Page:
Ludovica Galeazzo

Ludovica Galeazzo

Kress Fellow in the Digital Humanities
Venice as an Archipelago: Mapping the Islands in the Early Modern Lagoon
(January-June)

Biography

Ludovica Galeazzo is an architectural and urban historian whose research focuses on Italian architecture of the early modern period. She was Research Fellow at the Università Iuav di Venezia and Postdoctoral Associate at Duke University. She was involved as assistant curator in three exhibitions displayed at the Ducal Palace in Venice and the Nasher Museum of Art at Duke. Since 2011, she is a member of the research group Visualizing Venice. Author of several articles about the urban and architectural history of Venice, her first book, Venezia e i margini urbani. L’insula dei Gesuiti in età moderna, was published by the Istituto Veneto di Scienze, Lettere ed Arti in 2018.

Project Summary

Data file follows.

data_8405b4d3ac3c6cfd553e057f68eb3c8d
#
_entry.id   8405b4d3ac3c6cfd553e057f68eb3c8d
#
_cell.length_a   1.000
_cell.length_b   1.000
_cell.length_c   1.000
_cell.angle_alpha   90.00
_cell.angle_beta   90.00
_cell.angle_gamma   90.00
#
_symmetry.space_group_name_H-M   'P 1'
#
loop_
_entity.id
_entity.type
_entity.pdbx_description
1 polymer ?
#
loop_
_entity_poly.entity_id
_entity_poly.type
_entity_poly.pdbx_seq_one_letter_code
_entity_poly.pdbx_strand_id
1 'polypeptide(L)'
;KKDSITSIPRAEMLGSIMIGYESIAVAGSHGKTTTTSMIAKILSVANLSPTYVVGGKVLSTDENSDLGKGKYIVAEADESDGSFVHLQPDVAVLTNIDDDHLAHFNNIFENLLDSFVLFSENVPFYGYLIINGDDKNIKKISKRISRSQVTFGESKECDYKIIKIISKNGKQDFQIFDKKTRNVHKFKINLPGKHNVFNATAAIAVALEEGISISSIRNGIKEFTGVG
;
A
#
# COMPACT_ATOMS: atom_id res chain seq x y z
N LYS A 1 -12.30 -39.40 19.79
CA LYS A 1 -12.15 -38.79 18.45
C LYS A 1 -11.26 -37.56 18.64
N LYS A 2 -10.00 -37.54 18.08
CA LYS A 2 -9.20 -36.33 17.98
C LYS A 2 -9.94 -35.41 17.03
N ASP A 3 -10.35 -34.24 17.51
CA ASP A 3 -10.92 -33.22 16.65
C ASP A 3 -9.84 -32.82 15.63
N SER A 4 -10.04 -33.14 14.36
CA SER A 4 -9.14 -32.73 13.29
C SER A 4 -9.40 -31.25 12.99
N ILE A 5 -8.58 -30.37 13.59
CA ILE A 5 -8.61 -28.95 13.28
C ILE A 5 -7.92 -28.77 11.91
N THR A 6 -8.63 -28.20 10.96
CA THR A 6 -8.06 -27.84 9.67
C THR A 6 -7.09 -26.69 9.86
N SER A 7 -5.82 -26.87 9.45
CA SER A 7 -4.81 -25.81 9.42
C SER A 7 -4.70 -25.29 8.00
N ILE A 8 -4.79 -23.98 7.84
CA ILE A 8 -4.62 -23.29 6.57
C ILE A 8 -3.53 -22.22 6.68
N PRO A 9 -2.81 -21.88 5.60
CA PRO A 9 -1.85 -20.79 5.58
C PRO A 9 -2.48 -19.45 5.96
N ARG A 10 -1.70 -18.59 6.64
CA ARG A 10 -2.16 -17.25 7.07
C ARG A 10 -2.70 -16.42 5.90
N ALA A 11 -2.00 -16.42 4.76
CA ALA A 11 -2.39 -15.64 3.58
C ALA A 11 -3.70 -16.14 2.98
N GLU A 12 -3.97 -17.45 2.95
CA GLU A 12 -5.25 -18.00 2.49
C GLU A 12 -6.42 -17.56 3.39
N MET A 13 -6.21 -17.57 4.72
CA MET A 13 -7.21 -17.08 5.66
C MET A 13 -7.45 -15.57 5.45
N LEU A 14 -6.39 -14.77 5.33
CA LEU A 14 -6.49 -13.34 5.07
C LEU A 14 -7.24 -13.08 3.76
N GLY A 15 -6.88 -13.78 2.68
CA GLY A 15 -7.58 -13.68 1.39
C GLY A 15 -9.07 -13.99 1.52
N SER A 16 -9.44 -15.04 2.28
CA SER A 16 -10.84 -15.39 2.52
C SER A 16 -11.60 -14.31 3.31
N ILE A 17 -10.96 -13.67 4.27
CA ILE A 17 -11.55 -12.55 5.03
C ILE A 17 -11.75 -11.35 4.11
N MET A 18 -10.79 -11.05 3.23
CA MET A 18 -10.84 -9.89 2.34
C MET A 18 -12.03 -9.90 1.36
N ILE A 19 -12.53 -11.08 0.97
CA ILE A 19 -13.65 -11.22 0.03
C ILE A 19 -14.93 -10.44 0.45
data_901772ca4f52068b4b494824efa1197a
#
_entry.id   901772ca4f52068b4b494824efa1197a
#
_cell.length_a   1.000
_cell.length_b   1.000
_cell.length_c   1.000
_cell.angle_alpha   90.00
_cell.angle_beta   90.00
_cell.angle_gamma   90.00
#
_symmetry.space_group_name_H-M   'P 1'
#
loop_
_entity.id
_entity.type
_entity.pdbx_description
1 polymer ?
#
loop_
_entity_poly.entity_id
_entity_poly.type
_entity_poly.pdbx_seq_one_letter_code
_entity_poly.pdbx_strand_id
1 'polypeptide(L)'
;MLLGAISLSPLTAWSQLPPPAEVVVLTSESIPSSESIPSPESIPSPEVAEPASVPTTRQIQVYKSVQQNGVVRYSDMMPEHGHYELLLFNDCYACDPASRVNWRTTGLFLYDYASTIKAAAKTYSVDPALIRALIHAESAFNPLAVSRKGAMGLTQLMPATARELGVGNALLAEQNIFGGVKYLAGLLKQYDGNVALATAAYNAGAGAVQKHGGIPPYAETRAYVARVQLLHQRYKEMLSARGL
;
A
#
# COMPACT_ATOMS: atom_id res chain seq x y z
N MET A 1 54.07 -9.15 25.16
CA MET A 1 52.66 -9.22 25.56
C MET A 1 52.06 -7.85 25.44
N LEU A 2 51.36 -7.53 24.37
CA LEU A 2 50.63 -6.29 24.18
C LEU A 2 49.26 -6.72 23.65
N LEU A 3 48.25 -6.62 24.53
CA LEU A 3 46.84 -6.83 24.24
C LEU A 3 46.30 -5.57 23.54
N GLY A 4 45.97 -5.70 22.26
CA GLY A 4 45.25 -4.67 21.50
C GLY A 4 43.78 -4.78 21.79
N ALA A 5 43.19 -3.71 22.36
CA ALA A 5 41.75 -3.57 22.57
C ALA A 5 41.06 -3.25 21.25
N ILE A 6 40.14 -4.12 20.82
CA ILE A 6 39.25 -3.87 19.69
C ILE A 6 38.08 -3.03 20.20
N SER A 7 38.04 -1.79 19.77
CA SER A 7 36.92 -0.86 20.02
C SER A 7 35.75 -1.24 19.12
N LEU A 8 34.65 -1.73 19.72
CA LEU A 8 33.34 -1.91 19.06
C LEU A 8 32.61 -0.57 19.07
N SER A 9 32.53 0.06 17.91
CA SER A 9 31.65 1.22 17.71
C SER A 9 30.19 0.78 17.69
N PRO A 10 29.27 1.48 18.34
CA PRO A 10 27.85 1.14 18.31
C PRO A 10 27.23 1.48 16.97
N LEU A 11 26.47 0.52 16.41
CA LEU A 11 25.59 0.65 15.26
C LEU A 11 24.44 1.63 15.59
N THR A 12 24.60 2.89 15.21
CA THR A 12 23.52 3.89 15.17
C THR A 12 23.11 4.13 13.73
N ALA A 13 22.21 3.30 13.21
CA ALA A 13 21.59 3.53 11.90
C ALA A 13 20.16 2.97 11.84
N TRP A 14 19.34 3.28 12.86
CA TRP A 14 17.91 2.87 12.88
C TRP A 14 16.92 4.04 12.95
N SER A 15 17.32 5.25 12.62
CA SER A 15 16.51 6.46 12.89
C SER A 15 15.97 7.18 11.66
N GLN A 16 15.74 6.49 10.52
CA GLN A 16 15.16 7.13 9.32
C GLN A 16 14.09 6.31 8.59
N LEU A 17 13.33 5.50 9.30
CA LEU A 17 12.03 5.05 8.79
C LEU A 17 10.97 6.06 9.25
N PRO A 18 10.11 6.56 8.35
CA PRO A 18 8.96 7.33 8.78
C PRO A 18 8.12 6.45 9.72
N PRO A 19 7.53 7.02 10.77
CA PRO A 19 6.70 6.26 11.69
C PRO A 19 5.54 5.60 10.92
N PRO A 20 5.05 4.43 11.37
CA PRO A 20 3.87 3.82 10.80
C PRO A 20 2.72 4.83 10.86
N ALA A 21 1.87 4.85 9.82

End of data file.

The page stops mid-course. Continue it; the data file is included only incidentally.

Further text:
“Venice as an Archipelago” explores the cluster of islands encircling the Venetian lagoon, focusing on their role as capillary structures for the political, socio-economic, and cultural interests of the city between the late fifteenth and seventeenth centuries. The Venetian state deliberately constructed synergistic relationships with its islands, assigning them various functions according to its needs. The research project sheds light on the early modern patterns connecting these satellite loci by comparing their histories along with their urban and architectural features. This systematic approach constitutes an important contribution to our understanding of Venetian urban dynamics by moving the discourse away from the typical schema of ‘center-to-periphery.’ Building on the idea of a comprehensive and geographically-based analysis of the Venetian archipelago, this work combines historical and digital methods by structuring a relational database (DB) with a geographic information system (HGIS) for mapping and geocoding urban data. Addressing the islands’ urban and architectural phenomena through the use of taxonomies and visual queries allows one to pinpoint commonalities and to highlight the cross-dissemination of forms among the barrier islands and the city.